A new study examines the potential loss of business caused by data breaches, specifically those occurring in the retail, healthcare and financial sectors.
The report, released Tuesday, called “Avoidable Collateral Damage from Corporate Data Breaches,” (PDF) found that 33 percent of consumers would avoid further business with a retailer post-breach.
In the study, the retail sector faced the stiffest reactions from those polled, as 30 percent of individuals said they would search elsewhere for a new healthcare provider. Twenty-four percent of respondents said they would switch banks or credit card providers if their financial institution suffered a breach.
The study, which polled responses from 5,634 U.S. adults in October 2013, was representative of the U.S. census demographics distribution. Javelin Strategy & Research in Pleasanton, California conducted the study, which was commissioned by sensitive data management solution provider Identity Finder.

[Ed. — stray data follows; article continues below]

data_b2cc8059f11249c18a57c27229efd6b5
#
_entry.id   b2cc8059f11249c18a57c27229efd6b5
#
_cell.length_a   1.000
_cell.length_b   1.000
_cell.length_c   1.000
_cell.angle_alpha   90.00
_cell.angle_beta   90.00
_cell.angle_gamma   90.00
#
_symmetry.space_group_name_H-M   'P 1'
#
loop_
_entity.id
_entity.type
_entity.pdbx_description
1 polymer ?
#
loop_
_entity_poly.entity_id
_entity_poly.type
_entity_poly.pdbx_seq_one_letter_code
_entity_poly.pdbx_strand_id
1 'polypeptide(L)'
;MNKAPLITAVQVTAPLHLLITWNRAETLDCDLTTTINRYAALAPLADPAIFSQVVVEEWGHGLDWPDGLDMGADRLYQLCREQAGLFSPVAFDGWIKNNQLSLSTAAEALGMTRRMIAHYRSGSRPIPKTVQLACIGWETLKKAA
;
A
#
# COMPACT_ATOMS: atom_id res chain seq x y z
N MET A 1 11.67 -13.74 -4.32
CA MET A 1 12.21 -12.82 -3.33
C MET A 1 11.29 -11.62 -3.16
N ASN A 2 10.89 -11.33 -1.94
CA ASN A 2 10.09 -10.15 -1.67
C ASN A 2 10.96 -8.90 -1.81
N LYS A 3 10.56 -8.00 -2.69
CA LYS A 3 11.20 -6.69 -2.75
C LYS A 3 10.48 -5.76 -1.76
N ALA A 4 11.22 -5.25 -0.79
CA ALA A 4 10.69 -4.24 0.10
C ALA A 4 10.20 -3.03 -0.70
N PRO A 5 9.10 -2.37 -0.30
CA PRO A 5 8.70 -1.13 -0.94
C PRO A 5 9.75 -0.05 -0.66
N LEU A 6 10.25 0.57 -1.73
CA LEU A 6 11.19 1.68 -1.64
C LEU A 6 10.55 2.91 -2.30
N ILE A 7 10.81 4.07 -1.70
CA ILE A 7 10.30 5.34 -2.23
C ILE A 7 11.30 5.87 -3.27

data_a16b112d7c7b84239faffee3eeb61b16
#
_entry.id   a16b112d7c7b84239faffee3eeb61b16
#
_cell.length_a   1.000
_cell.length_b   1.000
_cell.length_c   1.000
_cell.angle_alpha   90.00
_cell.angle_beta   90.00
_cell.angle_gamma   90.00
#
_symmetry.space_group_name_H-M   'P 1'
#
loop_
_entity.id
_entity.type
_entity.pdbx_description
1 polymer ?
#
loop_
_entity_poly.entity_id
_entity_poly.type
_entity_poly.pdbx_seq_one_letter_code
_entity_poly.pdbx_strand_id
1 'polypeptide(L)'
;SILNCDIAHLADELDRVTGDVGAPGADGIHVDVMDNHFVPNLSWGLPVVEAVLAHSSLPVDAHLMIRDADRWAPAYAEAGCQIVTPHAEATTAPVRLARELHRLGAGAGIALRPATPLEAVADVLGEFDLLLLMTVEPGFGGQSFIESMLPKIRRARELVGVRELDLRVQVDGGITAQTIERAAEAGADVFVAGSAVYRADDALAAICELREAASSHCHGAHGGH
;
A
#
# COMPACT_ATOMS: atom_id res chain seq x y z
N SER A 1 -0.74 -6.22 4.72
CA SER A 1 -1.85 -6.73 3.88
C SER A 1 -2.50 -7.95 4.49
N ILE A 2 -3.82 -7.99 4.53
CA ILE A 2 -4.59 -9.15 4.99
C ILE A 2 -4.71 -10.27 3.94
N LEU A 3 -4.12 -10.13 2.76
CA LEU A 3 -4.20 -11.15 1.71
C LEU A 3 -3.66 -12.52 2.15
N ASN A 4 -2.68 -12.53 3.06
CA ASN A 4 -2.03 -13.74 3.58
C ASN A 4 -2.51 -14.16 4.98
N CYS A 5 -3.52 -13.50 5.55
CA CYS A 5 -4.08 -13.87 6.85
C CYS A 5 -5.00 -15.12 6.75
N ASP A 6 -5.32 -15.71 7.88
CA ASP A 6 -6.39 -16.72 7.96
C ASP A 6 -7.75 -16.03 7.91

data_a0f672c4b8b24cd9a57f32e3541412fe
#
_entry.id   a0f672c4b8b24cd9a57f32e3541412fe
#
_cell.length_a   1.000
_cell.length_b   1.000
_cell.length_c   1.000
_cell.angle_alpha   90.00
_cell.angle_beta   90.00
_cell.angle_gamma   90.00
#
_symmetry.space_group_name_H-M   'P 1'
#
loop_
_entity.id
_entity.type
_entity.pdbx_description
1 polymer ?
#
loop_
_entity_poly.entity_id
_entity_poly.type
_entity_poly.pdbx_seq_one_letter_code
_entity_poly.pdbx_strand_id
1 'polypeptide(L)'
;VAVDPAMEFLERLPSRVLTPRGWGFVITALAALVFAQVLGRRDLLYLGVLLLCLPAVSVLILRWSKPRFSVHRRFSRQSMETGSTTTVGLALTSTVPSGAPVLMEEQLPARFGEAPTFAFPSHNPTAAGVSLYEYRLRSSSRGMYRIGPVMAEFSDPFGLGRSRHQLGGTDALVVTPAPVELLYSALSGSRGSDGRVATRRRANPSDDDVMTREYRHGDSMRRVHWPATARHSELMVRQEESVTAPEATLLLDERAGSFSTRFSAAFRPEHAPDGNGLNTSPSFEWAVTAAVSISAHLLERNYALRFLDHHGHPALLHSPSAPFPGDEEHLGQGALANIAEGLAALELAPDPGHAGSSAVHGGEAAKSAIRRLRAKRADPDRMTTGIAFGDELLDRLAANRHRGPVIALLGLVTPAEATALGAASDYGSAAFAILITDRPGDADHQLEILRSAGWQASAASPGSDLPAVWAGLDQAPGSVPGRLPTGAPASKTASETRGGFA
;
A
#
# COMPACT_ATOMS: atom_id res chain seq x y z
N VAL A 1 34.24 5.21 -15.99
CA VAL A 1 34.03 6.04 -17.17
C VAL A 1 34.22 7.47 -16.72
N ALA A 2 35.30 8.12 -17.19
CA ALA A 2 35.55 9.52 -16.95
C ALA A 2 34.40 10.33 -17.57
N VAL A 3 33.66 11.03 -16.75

“Once thought to be a theoretical consequence, new evidence clearly shows consumers become less apt to open their wallets and patronize a company after a data breach,” the report said. “In addition to potential lost business and goodwill, a breached company may find itself saddled with the cost of litigation and subsidizing identity protection services for affected consumers.”
After Target's massive data breach over the holidays last year, a customer satisfaction study noted “meaningful decreases” in overall customer approval of the business. Furthermore, Standard & Poor lowered the mega-retailer's credit rating in the aftermath of the incident.
On Thursday, Al Pascual, senior analyst of security for risk and fraud at Javelin, told SCMagazine.com in an interview that goal of the report was to dig into breach costs to businesses, outside of the standard expenditures (like customer notification or identity protection services).
“We wanted to take a look at the issue affecting three main industries,” Pascual said. “There's a lot that puts a dollar and cents [loss] on the cost of breaches, but often the cost of some effects are overlooked.”